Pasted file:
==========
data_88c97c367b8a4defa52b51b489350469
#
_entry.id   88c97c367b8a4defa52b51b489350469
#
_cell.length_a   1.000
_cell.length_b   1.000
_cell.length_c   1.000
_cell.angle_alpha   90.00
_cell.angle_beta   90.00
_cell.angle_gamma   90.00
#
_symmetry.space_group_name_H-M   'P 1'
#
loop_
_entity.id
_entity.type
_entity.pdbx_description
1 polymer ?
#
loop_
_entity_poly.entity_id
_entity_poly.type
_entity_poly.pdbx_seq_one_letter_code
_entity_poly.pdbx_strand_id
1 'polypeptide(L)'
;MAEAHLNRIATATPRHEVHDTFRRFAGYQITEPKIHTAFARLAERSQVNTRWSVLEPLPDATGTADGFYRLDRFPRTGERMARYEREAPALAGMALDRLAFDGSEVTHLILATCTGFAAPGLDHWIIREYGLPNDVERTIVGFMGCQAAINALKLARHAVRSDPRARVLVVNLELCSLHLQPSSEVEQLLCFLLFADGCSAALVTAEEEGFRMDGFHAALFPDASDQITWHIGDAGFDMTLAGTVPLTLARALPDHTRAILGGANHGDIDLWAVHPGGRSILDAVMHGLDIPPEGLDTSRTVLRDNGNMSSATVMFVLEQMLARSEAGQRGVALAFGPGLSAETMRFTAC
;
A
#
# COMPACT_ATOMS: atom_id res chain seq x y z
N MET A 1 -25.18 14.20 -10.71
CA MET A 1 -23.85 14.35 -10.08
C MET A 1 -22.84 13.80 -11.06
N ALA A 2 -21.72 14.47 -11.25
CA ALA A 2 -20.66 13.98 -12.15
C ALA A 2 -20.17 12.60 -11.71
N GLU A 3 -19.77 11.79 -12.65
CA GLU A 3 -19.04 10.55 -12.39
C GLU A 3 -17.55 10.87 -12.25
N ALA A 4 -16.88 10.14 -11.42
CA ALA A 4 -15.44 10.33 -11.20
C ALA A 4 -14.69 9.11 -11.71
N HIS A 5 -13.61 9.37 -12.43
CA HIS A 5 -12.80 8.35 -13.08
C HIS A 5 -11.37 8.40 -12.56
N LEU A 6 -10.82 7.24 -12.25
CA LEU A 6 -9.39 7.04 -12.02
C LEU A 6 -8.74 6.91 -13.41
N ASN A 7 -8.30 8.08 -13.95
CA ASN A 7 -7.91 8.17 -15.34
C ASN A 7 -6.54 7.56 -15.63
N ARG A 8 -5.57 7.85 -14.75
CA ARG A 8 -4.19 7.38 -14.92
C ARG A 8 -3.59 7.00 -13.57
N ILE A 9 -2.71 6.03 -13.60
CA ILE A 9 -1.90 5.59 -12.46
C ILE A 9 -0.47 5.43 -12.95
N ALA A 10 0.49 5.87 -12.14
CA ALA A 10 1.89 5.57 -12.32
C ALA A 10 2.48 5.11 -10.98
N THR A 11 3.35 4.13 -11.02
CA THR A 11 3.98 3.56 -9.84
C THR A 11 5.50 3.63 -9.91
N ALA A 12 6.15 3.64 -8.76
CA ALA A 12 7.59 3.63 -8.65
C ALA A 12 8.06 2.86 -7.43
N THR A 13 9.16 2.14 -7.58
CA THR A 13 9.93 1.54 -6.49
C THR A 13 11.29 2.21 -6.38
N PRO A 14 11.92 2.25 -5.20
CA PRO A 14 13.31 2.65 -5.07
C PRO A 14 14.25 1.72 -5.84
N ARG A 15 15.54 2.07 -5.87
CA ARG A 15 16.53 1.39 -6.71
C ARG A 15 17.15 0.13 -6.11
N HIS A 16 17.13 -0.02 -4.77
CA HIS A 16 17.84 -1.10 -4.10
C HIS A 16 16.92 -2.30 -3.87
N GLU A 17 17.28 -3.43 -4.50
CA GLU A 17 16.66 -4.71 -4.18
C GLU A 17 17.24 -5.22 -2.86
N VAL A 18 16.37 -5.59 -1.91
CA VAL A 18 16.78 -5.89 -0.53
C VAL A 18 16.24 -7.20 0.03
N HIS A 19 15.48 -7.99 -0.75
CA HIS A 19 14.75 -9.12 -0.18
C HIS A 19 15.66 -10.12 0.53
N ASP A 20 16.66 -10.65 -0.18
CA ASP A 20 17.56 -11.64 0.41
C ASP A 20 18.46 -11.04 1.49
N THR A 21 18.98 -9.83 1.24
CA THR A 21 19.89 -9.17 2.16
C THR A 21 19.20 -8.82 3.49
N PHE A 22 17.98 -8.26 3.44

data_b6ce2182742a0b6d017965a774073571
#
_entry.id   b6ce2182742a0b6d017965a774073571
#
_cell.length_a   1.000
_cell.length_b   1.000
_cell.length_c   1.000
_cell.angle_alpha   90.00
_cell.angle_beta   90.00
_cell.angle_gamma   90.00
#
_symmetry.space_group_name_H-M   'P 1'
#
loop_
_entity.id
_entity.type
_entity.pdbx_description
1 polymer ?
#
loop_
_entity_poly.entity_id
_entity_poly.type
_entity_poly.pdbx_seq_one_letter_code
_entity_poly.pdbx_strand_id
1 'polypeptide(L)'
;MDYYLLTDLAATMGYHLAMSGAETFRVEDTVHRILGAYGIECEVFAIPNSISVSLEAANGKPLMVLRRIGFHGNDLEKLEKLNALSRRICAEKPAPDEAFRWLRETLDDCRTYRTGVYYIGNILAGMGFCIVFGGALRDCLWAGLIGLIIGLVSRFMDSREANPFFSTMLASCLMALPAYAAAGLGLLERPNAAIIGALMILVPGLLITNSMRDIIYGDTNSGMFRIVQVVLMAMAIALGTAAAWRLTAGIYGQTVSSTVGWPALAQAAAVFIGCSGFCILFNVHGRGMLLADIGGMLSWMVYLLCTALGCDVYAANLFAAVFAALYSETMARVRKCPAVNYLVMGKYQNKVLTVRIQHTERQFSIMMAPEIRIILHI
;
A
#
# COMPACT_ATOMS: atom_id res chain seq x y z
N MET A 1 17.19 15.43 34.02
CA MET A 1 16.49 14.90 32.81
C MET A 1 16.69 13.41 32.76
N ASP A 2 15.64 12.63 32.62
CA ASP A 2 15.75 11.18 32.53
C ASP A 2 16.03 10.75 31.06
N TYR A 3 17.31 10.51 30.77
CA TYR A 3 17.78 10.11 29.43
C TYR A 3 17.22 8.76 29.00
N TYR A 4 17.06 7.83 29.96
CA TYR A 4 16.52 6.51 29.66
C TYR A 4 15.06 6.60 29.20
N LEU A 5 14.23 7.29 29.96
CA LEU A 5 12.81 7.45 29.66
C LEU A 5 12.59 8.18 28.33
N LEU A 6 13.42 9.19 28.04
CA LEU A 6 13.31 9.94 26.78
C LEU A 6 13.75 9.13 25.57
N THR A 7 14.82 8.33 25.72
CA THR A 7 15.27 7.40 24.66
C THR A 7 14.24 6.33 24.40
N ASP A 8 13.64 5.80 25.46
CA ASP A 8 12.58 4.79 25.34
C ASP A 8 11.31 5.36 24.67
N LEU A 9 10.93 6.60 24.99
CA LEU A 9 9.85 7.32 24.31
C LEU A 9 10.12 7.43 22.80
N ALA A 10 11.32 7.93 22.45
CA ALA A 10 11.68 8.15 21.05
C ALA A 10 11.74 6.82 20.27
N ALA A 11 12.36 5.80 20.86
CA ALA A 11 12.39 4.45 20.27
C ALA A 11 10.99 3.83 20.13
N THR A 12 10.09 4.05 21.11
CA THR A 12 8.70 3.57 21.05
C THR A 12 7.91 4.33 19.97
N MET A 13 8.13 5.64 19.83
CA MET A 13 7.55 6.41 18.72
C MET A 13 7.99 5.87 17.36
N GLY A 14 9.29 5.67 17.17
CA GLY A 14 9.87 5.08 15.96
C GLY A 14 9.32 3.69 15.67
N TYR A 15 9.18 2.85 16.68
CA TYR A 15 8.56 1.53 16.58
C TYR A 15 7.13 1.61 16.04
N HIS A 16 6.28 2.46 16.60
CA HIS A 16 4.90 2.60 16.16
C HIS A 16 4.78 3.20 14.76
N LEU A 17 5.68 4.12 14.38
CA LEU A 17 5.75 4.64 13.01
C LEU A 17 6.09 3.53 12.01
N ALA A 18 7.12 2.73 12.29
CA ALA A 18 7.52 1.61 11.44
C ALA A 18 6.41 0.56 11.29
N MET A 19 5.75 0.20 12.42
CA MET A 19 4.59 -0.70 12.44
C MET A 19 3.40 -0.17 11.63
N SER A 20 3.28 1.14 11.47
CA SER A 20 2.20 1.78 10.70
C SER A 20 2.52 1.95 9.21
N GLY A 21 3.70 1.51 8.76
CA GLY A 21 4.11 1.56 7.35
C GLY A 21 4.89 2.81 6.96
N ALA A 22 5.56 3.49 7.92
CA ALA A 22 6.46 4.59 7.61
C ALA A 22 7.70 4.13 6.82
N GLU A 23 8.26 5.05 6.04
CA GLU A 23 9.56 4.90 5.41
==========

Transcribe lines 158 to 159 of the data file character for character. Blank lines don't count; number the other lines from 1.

N THR A 12 10.09 4.05 21.11
CA THR A 12 8.70 3.57 21.05